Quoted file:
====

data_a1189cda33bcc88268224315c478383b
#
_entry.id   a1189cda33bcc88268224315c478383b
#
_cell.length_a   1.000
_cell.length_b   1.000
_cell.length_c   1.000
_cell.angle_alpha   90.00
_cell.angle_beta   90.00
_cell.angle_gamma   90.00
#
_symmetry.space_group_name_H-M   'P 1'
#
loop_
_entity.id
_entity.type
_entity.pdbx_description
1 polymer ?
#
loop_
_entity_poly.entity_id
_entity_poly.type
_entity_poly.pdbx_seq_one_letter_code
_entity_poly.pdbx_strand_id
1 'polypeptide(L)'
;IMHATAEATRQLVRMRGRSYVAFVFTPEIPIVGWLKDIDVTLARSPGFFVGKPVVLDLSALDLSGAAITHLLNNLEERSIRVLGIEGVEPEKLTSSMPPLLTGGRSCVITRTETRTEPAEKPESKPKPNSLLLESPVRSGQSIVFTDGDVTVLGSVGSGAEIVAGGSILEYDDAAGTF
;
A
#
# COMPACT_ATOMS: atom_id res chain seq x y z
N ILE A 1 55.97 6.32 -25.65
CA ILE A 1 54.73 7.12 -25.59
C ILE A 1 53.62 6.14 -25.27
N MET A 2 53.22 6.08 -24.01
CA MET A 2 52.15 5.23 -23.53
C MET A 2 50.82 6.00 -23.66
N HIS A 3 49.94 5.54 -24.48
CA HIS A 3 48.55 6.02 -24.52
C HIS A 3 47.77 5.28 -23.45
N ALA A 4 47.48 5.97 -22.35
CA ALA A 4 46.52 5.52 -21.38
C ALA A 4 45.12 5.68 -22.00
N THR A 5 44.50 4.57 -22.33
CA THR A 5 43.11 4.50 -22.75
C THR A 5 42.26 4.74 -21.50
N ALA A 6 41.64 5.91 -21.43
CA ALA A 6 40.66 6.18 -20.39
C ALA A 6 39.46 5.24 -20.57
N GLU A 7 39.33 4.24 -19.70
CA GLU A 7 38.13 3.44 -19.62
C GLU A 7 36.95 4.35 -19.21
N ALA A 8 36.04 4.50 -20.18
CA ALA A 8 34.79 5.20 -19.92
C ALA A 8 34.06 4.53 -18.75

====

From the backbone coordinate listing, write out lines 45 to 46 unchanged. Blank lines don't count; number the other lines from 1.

C THR A 5 42.26 4.74 -21.50
N ALA A 6 41.64 5.91 -21.43